The European Council and European Parliament issue their respective guidelines for the 2025 Budget

The Council re-affirmed its commitment to extend financial relief to Ukraine and supporting its resilience and long-term reconstruction. It emphasised realistic and prudent budgeting, with sufficient margins to deal with unforeseen circumstances and at the same time ensure the implementation of Union programmes. It urged the Commission to align the draft budget with the outcome of the agreement on the MFF 2021-2027 revision in February.

The Parliament recognised the difficulty of the 2025 budget procedure, amid high international tensions, and the election year. It emphasised the need for a people-centred EU budget that is focused on investments tailored to improving people’s lives and boosting the Union’s competitiveness. The Parliament expects the 2025 budget to focus on the green and digital transitions, ensuring prosperity and security as well as inclusiveness across the EU and to champion affordable living, societal cohesion and high-quality public services. The Parliament further underscored the need for a future-oriented budget including comprehensive migration and asylum policies and for enhancing the EU’s security and defence capabilities.

The European Commission is expected to table the 2025 budget before the summer and will be agreed upon by the Council and the Parliament by the end of this year. The Council and the Parliament share the power to decide on the EU budget and the Parliament has the final say. The 2025 Budget will be the first annual budget after the revision of the Multiannual Financial Framework (MFF).

The European Council adopts the Midterm Evaluation of the Recovery and Resilience Facility (RRF)

The Council on 12 April 2024 approved the conclusions of the mid-term evaluation of the RRF, EU’s recovery instrument at the heart of the EUR 800 billion NextGenerationEU (NGEU) plan. It recognised the positive contribution of the RRF to the green and digital transitions and other EU priorities and noted the incentive to implement the country-specific recommendations (CSRs) by expediting structural reforms.

The Council asked the Commission and the member states to identify concrete ways to streamline and improve the implementation of the facility and the recovery and resilience plans while ensuring the adequate protection of the financial interests of the EU.

It can be recalled that the European Commission on 21 February 2024  presented the mid-term evaluation of the RRF. The RRF, established in 2021, is the EU’s programme of large-scale financial support for Member States to recover from the Covid-10 pandemic and bolster their resilience as well as to make their economies and societies greener, more digital and more competitive. The RRF focuses on green transition, digital transformation, economic cohesion, productivity and competitiveness and has been used as the instrument to address urgent challenges such as in the case of Ukraine, increased energy prices, high inflation, and supply chain disruptions.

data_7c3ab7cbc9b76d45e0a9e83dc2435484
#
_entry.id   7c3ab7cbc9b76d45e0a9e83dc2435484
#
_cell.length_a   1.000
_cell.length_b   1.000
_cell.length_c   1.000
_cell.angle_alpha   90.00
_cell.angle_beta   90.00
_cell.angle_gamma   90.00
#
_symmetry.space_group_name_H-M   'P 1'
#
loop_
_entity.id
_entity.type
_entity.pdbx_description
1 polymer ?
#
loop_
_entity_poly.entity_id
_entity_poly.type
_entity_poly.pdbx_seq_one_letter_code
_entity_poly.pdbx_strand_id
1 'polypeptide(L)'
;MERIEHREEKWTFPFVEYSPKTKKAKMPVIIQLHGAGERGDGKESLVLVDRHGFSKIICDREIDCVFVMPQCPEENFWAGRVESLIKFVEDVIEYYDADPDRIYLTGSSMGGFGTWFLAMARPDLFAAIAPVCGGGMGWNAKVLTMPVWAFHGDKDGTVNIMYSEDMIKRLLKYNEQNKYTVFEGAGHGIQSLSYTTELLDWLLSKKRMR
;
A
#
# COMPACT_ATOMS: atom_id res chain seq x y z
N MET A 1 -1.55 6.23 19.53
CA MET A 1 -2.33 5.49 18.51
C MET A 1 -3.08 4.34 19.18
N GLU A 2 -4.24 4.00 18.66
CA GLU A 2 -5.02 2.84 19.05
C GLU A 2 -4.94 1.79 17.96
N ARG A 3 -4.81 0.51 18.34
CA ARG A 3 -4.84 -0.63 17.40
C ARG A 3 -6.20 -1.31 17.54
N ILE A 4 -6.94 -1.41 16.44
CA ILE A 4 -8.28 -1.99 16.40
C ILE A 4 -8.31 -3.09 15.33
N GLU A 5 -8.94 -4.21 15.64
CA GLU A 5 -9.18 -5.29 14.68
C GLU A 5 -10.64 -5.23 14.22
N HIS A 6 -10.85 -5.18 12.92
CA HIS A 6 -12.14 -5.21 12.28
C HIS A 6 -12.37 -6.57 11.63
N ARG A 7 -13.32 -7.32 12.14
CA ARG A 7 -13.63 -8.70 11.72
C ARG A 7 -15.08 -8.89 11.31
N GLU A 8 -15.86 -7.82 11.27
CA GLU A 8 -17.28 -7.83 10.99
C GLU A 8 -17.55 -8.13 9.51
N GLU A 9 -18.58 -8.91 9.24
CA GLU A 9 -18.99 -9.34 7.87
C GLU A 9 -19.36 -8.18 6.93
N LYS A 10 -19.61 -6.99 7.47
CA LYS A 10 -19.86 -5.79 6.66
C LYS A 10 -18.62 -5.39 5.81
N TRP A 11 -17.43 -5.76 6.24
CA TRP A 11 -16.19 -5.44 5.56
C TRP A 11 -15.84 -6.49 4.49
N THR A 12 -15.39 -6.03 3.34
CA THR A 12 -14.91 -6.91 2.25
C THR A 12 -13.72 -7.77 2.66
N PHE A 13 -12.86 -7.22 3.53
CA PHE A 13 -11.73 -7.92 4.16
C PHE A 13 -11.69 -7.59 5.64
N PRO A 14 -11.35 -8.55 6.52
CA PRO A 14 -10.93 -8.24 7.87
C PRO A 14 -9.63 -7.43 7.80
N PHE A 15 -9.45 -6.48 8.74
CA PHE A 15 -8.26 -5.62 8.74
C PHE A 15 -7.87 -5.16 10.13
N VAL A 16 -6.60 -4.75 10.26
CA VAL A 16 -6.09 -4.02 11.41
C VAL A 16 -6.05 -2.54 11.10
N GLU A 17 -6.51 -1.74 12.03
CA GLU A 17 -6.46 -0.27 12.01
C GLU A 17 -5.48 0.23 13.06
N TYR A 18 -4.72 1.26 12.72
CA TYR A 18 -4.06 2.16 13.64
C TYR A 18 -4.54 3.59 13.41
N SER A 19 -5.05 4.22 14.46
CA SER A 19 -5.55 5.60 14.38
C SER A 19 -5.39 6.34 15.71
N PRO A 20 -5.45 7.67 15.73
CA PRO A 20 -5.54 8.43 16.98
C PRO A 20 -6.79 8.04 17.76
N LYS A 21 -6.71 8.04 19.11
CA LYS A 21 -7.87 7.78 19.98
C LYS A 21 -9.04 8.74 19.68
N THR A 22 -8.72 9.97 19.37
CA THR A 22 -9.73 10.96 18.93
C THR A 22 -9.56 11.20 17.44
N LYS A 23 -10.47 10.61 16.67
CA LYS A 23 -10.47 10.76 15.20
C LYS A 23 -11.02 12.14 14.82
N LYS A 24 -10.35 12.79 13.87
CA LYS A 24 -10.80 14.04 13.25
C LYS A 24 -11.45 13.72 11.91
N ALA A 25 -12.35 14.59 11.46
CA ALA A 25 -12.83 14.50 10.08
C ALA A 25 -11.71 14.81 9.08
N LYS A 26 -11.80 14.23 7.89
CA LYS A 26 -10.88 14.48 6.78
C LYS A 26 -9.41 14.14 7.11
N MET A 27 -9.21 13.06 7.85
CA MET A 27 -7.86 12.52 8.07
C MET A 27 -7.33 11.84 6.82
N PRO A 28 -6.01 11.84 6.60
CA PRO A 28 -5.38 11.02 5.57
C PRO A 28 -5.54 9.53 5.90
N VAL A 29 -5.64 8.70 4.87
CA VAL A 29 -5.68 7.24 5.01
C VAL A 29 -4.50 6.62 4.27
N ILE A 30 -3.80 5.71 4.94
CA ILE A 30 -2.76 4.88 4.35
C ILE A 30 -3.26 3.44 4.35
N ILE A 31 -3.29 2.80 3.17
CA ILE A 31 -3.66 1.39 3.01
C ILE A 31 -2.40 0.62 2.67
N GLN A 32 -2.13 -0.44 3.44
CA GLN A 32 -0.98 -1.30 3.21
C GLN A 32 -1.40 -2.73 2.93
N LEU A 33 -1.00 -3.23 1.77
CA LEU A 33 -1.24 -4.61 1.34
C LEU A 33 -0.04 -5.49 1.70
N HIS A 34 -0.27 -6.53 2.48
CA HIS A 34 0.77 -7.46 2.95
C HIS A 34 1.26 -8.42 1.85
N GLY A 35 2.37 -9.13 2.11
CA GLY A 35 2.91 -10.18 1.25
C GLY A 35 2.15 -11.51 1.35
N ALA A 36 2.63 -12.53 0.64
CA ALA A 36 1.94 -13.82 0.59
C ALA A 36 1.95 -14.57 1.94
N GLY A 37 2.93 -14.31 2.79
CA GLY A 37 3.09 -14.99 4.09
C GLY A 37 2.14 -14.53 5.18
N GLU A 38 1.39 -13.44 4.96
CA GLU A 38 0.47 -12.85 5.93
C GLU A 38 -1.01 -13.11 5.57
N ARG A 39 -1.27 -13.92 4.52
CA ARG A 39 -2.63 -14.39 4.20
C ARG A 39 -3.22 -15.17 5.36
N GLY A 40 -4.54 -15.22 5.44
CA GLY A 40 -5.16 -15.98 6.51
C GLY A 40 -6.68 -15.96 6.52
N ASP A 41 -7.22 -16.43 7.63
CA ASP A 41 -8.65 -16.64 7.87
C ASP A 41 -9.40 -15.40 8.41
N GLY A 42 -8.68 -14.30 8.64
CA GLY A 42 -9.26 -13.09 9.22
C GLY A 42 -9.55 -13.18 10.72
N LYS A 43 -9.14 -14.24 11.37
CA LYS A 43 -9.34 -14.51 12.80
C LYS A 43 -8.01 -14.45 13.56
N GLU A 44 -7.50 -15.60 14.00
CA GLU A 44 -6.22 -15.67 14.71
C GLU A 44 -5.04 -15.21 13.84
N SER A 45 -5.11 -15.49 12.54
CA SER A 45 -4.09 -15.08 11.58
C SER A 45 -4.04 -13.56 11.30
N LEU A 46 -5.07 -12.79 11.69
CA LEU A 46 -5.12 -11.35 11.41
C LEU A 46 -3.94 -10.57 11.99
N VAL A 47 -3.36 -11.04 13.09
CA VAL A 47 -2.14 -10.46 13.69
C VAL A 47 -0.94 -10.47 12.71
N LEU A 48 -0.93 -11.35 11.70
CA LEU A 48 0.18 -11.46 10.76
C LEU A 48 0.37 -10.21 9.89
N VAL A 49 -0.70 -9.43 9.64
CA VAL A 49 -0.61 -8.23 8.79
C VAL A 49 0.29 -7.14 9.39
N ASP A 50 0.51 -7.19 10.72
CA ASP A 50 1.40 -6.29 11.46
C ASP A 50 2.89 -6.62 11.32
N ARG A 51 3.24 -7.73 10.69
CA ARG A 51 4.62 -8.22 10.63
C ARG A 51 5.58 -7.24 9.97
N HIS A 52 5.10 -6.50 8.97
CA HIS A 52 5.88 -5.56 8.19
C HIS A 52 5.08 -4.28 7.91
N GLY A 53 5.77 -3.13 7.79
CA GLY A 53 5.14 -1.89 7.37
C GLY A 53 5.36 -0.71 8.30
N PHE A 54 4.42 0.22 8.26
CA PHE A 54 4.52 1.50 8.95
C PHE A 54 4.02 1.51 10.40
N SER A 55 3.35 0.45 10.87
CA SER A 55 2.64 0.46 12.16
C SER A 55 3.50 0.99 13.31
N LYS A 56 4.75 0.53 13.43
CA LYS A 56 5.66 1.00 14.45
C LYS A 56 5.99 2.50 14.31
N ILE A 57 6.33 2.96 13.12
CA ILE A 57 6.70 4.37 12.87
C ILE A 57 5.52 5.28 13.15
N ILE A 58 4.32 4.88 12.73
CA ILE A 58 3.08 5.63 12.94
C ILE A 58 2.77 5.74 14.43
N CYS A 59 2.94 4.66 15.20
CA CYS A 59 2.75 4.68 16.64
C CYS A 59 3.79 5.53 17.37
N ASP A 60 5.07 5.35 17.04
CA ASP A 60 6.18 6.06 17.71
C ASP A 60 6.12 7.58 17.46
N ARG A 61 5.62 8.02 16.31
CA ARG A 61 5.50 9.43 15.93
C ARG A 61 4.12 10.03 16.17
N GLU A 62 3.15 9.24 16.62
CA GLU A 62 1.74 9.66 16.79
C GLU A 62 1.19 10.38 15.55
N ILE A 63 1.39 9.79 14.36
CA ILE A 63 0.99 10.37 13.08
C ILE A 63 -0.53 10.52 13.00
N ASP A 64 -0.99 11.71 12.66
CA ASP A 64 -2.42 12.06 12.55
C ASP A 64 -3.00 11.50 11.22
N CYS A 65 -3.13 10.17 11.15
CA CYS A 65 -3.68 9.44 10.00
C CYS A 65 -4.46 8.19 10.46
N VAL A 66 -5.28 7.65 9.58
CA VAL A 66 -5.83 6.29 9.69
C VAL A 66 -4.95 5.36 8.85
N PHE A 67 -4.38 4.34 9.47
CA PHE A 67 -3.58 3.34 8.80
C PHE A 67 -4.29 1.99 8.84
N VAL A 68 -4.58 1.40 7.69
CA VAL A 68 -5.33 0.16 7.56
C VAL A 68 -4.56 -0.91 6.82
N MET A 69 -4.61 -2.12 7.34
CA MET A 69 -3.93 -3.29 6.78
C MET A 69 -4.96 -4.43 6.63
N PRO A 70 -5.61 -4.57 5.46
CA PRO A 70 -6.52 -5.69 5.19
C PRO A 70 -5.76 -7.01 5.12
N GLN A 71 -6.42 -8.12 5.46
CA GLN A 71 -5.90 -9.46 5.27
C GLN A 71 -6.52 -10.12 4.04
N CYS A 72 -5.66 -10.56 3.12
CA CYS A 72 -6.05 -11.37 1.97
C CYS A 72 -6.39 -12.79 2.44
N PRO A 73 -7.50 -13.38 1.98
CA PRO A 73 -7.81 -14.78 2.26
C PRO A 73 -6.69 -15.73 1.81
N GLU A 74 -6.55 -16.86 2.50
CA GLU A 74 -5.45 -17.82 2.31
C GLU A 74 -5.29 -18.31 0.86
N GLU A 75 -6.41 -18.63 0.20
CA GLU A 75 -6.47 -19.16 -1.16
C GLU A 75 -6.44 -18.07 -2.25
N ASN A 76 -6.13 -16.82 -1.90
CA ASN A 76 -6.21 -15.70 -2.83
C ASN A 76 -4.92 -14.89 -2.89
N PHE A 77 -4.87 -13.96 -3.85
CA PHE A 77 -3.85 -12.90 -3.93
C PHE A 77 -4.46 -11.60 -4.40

To benefit from the facility, member states have submitted recovery and resilience plans (RRPs) to the Commission, setting out the reforms and investments they intend to implement by the end of 2026. So far, EUR 648 billion has been committed to this end.

The midterm evaluation includes country snapshots, which you can access via this link.

European Commission mobilises research and innovation funding for the green and digital transitions

The Commission on 17 April 2024 adopted an amendment to the 2023-24 Work Programme of Horizon Europe, the EU’s research and innovation programme, which increases the 2024 budget by nearly EUR 1.4 billion. Sourced from previously unallocated funds, the additional budget will result in a total budget of EUR 7.3 billion. This additional fund includes an investment of EUR 650 million in the EU Missions (for example, making more than 100 cities climate neutral), a New European Bauhaus facility, experimental actions opening EU research and innovation opportunities to more newcomers, and other innovative actions.

Some of the main features of this update of the Horizon Europe Work Programme include:

  • EU Missions – EUR 648 million in 2024 in research and innovation activities underpinning the EU Missions
  • New European Bauhaus – aims to bring the benefits of the European Green Deal into people’s daily lives and living spaces and allocates EUR 20 million to preparing the ground for the implementation of the NEB Facility
  • Experimental actions to attract newcomers – The actions include four open topics giving researchers more freedom to focus their work on a subject they choose with a total budget of EUR 76 million in Horizon Europe Clusters addressing ‘Health’, ‘Climate, energy and mobility’ and ‘Food, Bioeconomy, Natural Resources, Agriculture and Environment’.
  • Cultural Heritage – dedicates EUR 48 million to the European Collaborative Cloud for Cultural Heritage
  • Pandemic preparedness – an investment of EUR 50 million for a European Partnership for pandemic preparedness
  • Paving the way for 2025 – to ensure continuity of certain recurrent actions, such as the Marie Skłodowska-Curie Actions (MSCA) and ‘Teaming for Excellence’ and ‘ERA (European Research Area) Fellowships’